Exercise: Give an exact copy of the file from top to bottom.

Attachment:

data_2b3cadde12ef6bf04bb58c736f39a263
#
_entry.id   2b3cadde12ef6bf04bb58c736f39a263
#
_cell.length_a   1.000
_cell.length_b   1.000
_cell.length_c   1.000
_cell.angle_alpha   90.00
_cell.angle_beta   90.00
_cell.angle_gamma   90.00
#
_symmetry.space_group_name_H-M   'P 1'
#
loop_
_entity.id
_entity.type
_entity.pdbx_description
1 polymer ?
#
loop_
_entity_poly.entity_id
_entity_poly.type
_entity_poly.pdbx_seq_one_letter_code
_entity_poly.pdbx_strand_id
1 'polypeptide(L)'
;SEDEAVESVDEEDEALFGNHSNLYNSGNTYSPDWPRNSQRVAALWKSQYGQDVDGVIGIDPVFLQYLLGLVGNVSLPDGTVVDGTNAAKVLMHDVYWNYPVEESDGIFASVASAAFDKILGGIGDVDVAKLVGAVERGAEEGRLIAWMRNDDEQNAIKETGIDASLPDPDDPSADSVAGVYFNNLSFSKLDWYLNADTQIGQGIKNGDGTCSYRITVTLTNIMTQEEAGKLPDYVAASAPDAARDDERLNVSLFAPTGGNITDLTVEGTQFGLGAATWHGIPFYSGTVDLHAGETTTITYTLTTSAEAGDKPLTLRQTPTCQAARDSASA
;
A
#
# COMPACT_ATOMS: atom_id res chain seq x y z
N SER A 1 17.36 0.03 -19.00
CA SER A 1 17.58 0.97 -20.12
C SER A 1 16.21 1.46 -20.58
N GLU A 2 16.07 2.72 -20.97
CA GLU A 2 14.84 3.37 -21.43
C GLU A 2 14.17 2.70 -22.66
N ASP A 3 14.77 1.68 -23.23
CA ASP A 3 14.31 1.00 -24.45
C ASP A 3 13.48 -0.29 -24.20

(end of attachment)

data_2b3cadde12ef6bf04bb58c736f39a263
#
_entry.id   2b3cadde12ef6bf04bb58c736f39a263
#
_cell.length_a   1.000
_cell.length_b   1.000
_cell.length_c   1.000
_cell.angle_alpha   90.00
_cell.angle_beta   90.00
_cell.angle_gamma   90.00
#
_symmetry.space_group_name_H-M   'P 1'
#
loop_
_entity.id
_entity.type
_entity.pdbx_description
1 polymer ?
#
loop_
_entity_poly.entity_id
_entity_poly.type
_entity_poly.pdbx_seq_one_letter_code
_entity_poly.pdbx_strand_id
1 'polypeptide(L)'
;SEDEAVESVDEEDEALFGNHSNLYNSGNTYSPDWPRNSQRVAALWKSQYGQDVDGVIGIDPVFLQYLLGLVGNVSLPDGTVVDGTNAAKVLMHDVYWNYPVEESDGIFASVASAAFDKILGGIGDVDVAKLVGAVERGAEEGRLIAWMRNDDEQNAIKETGIDASLPDPDDPSADSVAGVYFNNLSFSKLDWYLNADTQIGQGIKNGDGTCSYRITVTLTNIMTQEEAGKLPDYVAASAPDAARDDERLNVSLFAPTGGNITDLTVEGTQFGLGAATWHGIPFYSGTVDLHAGETTTITYTLTTSAEAGDKPLTLRQTPTCQAARDSASA
;
A
#
# COMPACT_ATOMS: atom_id res chain seq x y z
N SER A 1 17.36 0.03 -19.00
CA SER A 1 17.58 0.97 -20.12
C SER A 1 16.21 1.46 -20.58
N GLU A 2 16.07 2.72 -20.97
CA GLU A 2 14.84 3.37 -21.43
C GLU A 2 14.17 2.70 -22.66
N ASP A 3 14.77 1.68 -23.23
CA ASP A 3 14.31 1.00 -24.45
C ASP A 3 13.48 -0.29 -24.20